John Travolta Returns to Witness Stand

John Travolta returned to the witness stand today and testified that the Bahamian medic accused of trying to blackmail him was allegedly threatening to say that Travolta was at fault in his son Jett's death.

The actor was called back to the stand to confirm that on Jan. 16, two weeks after Jett died, he had been notified by his bodyguard and his attorney that someone was demanding $25 million and, if it wasn't paid, a document Travolta signed to refuse transporting Jett to a local hospital would be "sold to the press."

Showing no emotion, Travolta told the court in Nassau that paramedic Tarino Lightbourne allegedly threatened that the leaked document would result in "stories that would imply that the death of my son was intentional … that I was culpable in some way."

VIDEO: The actor tells the court how he found out he was being blackmailed.Play

On cross-examination, Travolta admitted that he was never called or threatened personally by either of the defendants -- Lightbourne or Bahamian lawmaker Pleasant Bridgewater, who is also charged with blackmailing Travolta.

The case against the pair has always alleged that the threats were made through Travolta's bodyguards and attorney.

Travolta was released by the judge and is not expected to reappear in court. He left with wife Kelly Preston, holding hands and surrounded by security.

Later today, the prosecution is expected to show a hidden-camera video that could provide incriminating evidence against Lightbourne and Bridgewater.

The video reportedly captured Lightbourne, negotiating with Travolta's lawyer, Michael McDermott, for a payoff to keep do-not-transfer documents signed by Travolta confidential, according to a report by People magazine. Near the end of the 44-minute tape, the pair reportedly settled on a price of $15 million.

"Case closed. Case closed," Lightbourne said in the video. "Once this is closed, it's buried deeper than the Titanic."

The alleged extortion did not stay buried for long, however, as Travolta's bodyguard of 23 years said during the trial that he learned of the extortion attempt and was the one to tell Travolta. Travolta took the two defendants to trial earlier this month.

The paperwork they allegedly threatened to release is a "refusal to transport," which someone would sign when refusing emergency medical services, thereby releasing first responders from liability.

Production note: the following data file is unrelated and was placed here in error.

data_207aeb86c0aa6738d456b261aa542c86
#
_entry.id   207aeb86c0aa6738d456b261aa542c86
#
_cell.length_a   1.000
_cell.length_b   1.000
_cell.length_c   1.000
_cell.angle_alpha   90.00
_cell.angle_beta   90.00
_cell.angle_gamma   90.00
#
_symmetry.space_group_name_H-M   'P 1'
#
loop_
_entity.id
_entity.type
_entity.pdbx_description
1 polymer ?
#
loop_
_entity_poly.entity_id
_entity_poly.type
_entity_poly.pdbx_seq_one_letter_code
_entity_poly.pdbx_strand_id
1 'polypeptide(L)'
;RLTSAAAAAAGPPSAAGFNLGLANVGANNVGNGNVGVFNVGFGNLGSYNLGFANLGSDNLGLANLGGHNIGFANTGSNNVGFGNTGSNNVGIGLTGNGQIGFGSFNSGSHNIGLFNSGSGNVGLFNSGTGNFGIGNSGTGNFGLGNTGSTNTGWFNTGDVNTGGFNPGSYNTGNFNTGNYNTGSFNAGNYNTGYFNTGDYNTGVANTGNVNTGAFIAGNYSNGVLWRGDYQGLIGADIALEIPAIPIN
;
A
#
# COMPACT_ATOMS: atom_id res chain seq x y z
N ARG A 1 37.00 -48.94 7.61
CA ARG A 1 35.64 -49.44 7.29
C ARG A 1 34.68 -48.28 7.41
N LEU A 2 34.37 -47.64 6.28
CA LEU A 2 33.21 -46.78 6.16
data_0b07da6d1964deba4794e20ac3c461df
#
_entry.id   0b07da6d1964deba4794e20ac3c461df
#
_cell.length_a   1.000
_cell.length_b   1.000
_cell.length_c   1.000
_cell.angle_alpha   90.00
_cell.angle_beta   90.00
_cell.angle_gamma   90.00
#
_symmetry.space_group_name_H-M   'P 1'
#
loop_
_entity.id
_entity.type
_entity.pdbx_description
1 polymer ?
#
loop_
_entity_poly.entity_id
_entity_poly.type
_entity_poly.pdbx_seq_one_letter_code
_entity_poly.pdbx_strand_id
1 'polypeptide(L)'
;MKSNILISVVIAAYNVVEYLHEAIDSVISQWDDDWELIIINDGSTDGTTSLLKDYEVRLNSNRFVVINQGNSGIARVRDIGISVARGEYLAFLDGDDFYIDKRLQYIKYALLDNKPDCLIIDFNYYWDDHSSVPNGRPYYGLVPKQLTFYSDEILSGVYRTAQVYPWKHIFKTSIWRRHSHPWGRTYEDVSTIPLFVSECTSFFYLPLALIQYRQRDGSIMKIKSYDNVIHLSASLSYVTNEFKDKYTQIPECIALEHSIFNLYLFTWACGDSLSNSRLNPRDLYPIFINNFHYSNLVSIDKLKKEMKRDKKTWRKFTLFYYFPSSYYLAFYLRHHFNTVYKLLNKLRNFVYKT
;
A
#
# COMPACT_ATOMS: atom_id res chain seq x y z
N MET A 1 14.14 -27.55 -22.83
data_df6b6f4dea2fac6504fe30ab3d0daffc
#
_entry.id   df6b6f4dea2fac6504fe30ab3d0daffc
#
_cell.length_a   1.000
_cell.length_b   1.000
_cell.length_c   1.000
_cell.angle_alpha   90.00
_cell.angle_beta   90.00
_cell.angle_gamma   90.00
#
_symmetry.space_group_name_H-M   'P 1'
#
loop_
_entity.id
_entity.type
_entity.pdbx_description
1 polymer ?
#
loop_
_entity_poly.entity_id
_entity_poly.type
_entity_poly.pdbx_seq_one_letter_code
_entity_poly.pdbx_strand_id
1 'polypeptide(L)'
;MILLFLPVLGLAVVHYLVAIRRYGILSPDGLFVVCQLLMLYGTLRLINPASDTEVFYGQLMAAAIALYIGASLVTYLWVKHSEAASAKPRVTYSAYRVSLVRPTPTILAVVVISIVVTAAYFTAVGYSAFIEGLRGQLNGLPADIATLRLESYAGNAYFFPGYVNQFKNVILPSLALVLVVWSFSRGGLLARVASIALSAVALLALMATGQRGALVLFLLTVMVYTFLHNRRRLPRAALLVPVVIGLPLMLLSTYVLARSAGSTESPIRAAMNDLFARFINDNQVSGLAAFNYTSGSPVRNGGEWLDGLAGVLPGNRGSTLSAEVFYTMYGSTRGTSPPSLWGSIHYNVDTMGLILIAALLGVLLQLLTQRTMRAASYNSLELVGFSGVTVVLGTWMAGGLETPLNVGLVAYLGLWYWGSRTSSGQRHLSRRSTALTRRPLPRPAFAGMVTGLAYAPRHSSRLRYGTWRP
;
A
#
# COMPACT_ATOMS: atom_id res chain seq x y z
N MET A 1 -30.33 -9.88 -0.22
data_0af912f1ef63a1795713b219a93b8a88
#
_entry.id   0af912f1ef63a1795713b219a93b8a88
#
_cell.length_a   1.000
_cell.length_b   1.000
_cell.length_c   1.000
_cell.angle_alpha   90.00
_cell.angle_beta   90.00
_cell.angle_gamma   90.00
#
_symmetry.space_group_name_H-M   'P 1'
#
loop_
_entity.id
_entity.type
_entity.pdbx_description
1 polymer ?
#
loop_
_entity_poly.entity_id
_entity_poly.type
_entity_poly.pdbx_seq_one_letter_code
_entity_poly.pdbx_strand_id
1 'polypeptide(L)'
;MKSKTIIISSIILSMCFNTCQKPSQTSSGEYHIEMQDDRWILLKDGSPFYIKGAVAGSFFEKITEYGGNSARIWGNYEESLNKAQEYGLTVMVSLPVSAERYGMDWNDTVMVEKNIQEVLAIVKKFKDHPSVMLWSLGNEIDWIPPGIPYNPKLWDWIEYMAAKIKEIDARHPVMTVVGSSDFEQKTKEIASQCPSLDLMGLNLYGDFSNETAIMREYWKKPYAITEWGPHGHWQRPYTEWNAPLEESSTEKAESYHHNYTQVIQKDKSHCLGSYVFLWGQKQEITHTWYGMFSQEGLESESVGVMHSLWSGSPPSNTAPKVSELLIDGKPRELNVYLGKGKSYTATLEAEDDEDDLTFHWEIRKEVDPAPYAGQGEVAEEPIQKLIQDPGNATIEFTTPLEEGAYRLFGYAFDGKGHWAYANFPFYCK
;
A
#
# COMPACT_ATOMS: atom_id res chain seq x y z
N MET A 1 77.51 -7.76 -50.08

The do-not-transfer documents were signed by Travolta, meaning he wanted son Jett, 16, taken to Florida for treatment. But the actor later changed his mind and accompanied Jett to a local hospital, where he was pronounced dead.

A police report claimed Bridgewater burned her copy of the key medical record in the case, using a candle to ignite the document, and flushed the ashes down the toilet after she got nervous the "incident was about to explode."

Travolta Takes the Stand

Travolta took the stand last week to detail his actions on the night of his son's death.

"I ran downstairs with my wife to help my son," Travolta said, according to The Associated Press.

In his testimony, he said he and Preston were awakened by a nanny around 10:15 a.m. Jan. 2, the day of Jett's death. Travolta said that when he went downstairs, another caretaker was doing chest compressions, and he began administering breathing help.

The testimony was apparently the first time Travolta had talked publicly about his son's autism. He had said in the past that Jett suffered from Kawasaki disease, a rare condition in children that involves inflammation of the blood vessels.

Lightbourne rode with Travolta and his son in Jett's last moments.

"It was me, him and Jett," Lightbourne told ABC's "Good Morning America" Jan. 5. "I'll never forget this day. I saw him lean over and hug his son and kiss his son and tell him he loved him and I did everything I could. I saw love in his eyes, I saw love. [Travolta] hugged him, put his arm around him, kissed him on the forehead and the cheek and told him he loved him. He then turned to me and gave me a hug and said, 'You guys did a wonderful job.'"

People magazine reporter Mike Fleeman, who heard the hidden-camera tape, said it represented a "smoking gun" against Lightbourne but may not be allowed in the courtroom as the defense is strongly opposed to its inclusion in the trial.

Both Lightbourne and Bridgewater have pleaded not guilty to conspiracy to commit extortion. If convicted, they could face up to 10 years or more in prison.

ABC News' Mary Rose Abraham and Lee Ferran contributed to this report.